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Candidates demand progress on postponed Libyan election

Presidential candidates in Libya are pressuring the election commission to finalize the ballots after it announced the postponement of Friday’s key election by a month.

The national poll was supposed to coincide with Libya’s independence day, marking the anniversary of the 1951 formation of the Kingdom of Libya from provinces previously controlled by Britain and France. But earlier this week, the High National Elections Commission announced that the election will be postponed, setting January 24 as the new date.

On Friday, a group of candidates seeking presidential office called on the commission to finalize the lists of candidates for the presidential and parliamentary elections, and warned they would not accept further delays.

The date was pushed back by a month amid continuing disagreement between political forces in the country over the election rules. Libya remains fractured and torn by violence since the 2011 NATO-supported uprising against then-leader Muammar Gaddafi, who was summarily executed by his opponents.


Before that, the eccentric military commander managed for decades to keep the loosely-knit Libyan society together, using oil revenue to improve living standards and crush opposition to his rule. One of his surviving sons is among the people aspiring to the presidency.

The elections were backed by the UN and were perceived to be the best chance in years to reconcile rival factions that control different parts of the country and enjoy the support of competing foreign players. However, disagreements over the exact rules, including those for verifying the results, arbitration of disputes and enforcement of the outcome, and the participation of highly divisive candidates, have plagued the run-up from the start.

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Some of the problems stem from an attempt by the parliament to split the linked elections into two parts, with the presidential poll going first. Opponents of the move said Speaker Aguila Saleh, who is running for the presidency, attempted to give overwhelming advantages to whoever wins the presidency.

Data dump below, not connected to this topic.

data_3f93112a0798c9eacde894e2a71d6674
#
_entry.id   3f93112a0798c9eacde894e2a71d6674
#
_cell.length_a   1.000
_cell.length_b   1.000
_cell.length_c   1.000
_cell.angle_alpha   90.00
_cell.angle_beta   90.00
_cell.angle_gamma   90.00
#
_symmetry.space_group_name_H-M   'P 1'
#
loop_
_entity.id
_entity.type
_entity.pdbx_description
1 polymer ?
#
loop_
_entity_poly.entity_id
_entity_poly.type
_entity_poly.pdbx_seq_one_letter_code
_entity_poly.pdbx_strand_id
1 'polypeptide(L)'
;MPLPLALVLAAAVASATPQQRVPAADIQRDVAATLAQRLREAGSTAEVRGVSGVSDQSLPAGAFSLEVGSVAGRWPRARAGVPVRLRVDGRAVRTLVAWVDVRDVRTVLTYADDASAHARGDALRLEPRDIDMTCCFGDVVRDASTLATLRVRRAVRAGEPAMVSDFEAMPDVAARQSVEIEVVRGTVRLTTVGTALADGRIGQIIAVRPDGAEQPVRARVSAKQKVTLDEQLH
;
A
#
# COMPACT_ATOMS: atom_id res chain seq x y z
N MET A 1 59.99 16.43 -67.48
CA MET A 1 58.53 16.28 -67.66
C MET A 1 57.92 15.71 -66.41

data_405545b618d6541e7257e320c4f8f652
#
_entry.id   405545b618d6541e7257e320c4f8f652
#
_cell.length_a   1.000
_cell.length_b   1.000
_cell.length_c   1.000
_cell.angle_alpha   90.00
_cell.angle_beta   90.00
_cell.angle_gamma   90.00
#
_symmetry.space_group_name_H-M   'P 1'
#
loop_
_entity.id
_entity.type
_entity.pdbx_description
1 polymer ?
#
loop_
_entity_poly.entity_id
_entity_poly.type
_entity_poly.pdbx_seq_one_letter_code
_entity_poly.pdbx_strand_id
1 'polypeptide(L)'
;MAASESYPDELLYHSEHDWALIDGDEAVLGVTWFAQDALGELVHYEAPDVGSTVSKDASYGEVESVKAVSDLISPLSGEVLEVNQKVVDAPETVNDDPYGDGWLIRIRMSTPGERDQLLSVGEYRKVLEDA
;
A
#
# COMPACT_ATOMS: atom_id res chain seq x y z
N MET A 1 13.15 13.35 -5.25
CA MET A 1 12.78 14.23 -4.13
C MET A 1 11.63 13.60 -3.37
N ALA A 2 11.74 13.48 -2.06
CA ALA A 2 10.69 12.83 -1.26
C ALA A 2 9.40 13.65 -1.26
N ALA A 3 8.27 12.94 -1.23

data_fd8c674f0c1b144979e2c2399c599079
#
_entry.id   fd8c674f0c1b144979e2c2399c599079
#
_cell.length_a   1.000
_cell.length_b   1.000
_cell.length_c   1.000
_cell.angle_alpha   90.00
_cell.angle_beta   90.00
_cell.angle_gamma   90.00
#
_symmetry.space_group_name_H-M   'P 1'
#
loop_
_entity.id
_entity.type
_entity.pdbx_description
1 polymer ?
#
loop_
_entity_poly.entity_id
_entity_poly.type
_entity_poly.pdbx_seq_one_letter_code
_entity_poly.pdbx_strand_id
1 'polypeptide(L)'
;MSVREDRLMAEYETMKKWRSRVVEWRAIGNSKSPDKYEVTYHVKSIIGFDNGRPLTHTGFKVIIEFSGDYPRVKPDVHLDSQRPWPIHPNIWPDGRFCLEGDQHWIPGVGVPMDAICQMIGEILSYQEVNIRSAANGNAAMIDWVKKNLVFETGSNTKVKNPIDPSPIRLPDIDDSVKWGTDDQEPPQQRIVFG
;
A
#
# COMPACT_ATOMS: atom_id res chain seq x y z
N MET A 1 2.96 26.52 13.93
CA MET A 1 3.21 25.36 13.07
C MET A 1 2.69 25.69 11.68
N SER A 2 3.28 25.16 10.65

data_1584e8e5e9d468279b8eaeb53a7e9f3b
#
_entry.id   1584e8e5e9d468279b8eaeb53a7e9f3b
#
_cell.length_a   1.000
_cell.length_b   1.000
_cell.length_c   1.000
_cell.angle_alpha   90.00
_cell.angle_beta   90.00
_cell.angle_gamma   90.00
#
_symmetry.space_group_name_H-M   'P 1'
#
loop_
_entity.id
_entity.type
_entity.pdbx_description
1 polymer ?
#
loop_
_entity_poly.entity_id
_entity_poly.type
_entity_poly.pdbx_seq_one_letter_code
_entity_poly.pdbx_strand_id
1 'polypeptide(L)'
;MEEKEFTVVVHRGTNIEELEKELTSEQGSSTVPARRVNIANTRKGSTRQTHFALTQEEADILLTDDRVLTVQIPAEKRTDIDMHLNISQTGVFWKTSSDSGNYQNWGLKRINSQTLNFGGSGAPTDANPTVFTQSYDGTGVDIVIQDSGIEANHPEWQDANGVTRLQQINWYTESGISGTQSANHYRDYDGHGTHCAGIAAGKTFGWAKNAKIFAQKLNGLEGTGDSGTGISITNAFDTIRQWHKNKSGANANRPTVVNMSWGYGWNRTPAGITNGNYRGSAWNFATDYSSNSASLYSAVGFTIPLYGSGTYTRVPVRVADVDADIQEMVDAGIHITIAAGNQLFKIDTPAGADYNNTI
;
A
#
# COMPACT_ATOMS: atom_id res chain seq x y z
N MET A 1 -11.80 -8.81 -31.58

Other divisions regard the leading candidates in the presidential election. One of them is acting Prime Minister Abdulhamid al-Dbeibah of the interim government, which took power in March with the specific goal of organizing elections. Critics say he was supposed to refrain from taking part in the election and that his decision to run was unfair.

Saif al-Islam Gaddafi, the son of the late Libyan leader, stands accused of war crimes allegedly committed during the 2011 war, for which he was tried and sentenced in absentia by a court in Tripoli.

Eastern military commander Khalifa Haftar two years ago used troops loyal to him to lay siege to the capital, Tripoli, which lasted over a year and led to significant devastation.

Hours after the election commission’s announcement, the parliament said it would form a committee to lay out a roadmap for the period of time after December 24, but it’s unclear if this suggestion will be accepted.


The development also casts further doubt on the status of the interim government, whose mandate technically expired on Friday. The parliament, which is based in the east of the country, withdrew its backing of the executive body in September.

It is far from certain that the disagreements will be resolved during the month-long pause. Amid rising tensions before the scheduled date of the vote, there was a reported surge in violence in Libya, including by armed groups seeking to control the country’s oil fields.

https://ift.tt/3qq4jXt 24, 2021 at 05:26PM
from RT – Daily news


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